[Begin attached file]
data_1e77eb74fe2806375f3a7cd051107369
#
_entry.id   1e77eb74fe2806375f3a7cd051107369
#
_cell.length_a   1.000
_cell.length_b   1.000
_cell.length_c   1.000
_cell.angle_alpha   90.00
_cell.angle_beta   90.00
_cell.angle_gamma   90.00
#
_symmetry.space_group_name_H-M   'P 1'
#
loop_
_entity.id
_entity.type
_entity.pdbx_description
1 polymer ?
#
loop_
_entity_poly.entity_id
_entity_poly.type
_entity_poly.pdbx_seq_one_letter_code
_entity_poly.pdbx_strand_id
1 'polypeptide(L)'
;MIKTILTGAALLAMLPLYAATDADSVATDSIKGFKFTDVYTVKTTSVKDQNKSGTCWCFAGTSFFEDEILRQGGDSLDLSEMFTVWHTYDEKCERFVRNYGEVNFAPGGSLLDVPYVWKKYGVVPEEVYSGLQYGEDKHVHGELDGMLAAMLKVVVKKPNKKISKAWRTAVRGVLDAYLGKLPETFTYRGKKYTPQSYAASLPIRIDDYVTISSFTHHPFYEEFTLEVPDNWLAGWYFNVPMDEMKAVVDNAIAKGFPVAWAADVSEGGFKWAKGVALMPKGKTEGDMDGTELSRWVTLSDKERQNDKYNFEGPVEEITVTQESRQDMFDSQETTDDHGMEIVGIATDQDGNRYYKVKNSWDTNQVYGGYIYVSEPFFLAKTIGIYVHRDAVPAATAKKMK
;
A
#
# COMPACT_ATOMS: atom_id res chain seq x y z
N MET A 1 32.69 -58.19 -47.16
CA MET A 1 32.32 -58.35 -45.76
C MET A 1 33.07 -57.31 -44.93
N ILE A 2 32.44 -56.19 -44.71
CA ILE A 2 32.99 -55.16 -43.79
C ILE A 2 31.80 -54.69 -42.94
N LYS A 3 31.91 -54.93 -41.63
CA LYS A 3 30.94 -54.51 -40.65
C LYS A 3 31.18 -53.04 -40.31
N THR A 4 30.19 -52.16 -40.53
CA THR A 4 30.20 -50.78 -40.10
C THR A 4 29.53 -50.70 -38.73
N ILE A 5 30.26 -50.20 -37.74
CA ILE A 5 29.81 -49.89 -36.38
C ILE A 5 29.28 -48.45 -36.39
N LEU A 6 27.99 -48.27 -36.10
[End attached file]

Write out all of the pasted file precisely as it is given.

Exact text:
data_1e77eb74fe2806375f3a7cd051107369
#
_entry.id   1e77eb74fe2806375f3a7cd051107369
#
_cell.length_a   1.000
_cell.length_b   1.000
_cell.length_c   1.000
_cell.angle_alpha   90.00
_cell.angle_beta   90.00
_cell.angle_gamma   90.00
#
_symmetry.space_group_name_H-M   'P 1'
#
loop_
_entity.id
_entity.type
_entity.pdbx_description
1 polymer ?
#
loop_
_entity_poly.entity_id
_entity_poly.type
_entity_poly.pdbx_seq_one_letter_code
_entity_poly.pdbx_strand_id
1 'polypeptide(L)'
;MIKTILTGAALLAMLPLYAATDADSVATDSIKGFKFTDVYTVKTTSVKDQNKSGTCWCFAGTSFFEDEILRQGGDSLDLSEMFTVWHTYDEKCERFVRNYGEVNFAPGGSLLDVPYVWKKYGVVPEEVYSGLQYGEDKHVHGELDGMLAAMLKVVVKKPNKKISKAWRTAVRGVLDAYLGKLPETFTYRGKKYTPQSYAASLPIRIDDYVTISSFTHHPFYEEFTLEVPDNWLAGWYFNVPMDEMKAVVDNAIAKGFPVAWAADVSEGGFKWAKGVALMPKGKTEGDMDGTELSRWVTLSDKERQNDKYNFEGPVEEITVTQESRQDMFDSQETTDDHGMEIVGIATDQDGNRYYKVKNSWDTNQVYGGYIYVSEPFFLAKTIGIYVHRDAVPAATAKKMK
;
A
#
# COMPACT_ATOMS: atom_id res chain seq x y z
N MET A 1 32.69 -58.19 -47.16
CA MET A 1 32.32 -58.35 -45.76
C MET A 1 33.07 -57.31 -44.93
N ILE A 2 32.44 -56.19 -44.71
CA ILE A 2 32.99 -55.16 -43.79
C ILE A 2 31.80 -54.69 -42.94
N LYS A 3 31.91 -54.93 -41.63
CA LYS A 3 30.94 -54.51 -40.65
C LYS A 3 31.18 -53.04 -40.31
N THR A 4 30.19 -52.16 -40.53
CA THR A 4 30.20 -50.78 -40.10
C THR A 4 29.53 -50.70 -38.73
N ILE A 5 30.26 -50.20 -37.74
CA ILE A 5 29.81 -49.89 -36.38
C ILE A 5 29.28 -48.45 -36.39
N LEU A 6 27.99 -48.27 -36.10